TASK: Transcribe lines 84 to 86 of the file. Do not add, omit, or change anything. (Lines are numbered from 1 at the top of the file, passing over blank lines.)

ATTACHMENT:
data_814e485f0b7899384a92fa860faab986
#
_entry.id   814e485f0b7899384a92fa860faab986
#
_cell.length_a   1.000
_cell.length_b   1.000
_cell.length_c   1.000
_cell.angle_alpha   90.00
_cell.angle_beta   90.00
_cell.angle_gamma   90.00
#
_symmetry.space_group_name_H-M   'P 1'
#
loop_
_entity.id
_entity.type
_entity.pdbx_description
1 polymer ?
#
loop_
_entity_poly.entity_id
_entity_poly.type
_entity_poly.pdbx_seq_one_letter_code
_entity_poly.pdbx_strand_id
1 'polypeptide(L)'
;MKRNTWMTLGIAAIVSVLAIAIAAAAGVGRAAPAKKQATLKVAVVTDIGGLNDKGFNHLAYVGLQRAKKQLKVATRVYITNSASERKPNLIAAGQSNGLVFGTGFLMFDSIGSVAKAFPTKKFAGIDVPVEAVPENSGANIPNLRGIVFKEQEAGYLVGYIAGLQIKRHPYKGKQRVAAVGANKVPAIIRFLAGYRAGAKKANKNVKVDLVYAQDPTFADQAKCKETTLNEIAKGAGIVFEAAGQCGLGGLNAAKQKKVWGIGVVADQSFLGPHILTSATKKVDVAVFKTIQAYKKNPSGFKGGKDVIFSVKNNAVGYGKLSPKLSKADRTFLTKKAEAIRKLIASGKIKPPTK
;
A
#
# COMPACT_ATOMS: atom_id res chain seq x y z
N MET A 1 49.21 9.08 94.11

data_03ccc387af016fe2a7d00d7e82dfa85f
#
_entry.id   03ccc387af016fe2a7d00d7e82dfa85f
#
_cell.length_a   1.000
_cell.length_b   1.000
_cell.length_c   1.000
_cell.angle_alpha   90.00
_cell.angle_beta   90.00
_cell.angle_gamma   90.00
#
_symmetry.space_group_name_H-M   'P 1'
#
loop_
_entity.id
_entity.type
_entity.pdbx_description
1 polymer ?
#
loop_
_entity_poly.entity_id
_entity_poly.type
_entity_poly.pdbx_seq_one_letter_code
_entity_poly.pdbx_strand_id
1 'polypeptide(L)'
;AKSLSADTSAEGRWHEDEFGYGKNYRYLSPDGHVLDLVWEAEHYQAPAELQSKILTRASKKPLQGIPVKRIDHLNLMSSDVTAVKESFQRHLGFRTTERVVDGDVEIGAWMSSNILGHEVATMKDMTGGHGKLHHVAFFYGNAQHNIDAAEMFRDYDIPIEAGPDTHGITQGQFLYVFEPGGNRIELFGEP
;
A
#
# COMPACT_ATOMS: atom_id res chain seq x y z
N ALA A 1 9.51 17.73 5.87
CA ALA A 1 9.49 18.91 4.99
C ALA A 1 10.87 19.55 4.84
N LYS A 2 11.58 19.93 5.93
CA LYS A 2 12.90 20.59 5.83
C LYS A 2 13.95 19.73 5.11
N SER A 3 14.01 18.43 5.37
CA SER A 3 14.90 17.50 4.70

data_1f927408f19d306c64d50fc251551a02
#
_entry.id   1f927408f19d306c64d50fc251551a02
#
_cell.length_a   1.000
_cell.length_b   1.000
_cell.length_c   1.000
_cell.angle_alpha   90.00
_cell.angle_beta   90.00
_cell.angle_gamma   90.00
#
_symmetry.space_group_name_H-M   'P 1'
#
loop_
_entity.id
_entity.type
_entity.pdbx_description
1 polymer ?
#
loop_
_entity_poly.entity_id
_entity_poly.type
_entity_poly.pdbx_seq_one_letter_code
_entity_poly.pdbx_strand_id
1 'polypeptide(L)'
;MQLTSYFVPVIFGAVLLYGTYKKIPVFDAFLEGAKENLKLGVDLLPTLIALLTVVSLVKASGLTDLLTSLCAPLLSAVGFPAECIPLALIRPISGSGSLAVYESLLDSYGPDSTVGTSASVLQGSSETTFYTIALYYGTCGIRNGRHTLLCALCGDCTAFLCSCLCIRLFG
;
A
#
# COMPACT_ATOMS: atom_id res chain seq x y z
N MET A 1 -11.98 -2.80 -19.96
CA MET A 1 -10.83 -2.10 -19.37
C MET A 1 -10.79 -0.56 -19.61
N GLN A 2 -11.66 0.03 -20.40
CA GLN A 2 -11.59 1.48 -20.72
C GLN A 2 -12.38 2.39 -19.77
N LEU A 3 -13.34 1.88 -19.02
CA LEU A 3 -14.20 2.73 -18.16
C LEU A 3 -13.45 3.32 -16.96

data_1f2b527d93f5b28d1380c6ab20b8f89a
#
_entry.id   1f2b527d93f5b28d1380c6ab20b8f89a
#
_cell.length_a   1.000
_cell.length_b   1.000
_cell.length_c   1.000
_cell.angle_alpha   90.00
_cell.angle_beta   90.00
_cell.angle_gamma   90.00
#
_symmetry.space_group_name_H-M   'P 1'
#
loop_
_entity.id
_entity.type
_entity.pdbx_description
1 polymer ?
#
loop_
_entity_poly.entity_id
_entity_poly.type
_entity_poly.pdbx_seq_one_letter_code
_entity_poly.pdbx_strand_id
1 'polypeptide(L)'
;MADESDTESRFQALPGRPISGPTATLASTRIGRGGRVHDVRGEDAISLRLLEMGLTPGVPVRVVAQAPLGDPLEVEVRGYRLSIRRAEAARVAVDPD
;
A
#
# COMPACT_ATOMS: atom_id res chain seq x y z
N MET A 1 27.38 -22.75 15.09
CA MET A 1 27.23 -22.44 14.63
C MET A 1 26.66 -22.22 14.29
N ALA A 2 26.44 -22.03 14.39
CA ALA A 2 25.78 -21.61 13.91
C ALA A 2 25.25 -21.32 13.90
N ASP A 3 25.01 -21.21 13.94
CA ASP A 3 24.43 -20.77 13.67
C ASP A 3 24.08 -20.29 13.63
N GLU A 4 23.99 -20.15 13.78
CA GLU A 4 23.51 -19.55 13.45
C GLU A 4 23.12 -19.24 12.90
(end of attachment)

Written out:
_entity.id
_entity.type
_entity.pdbx_description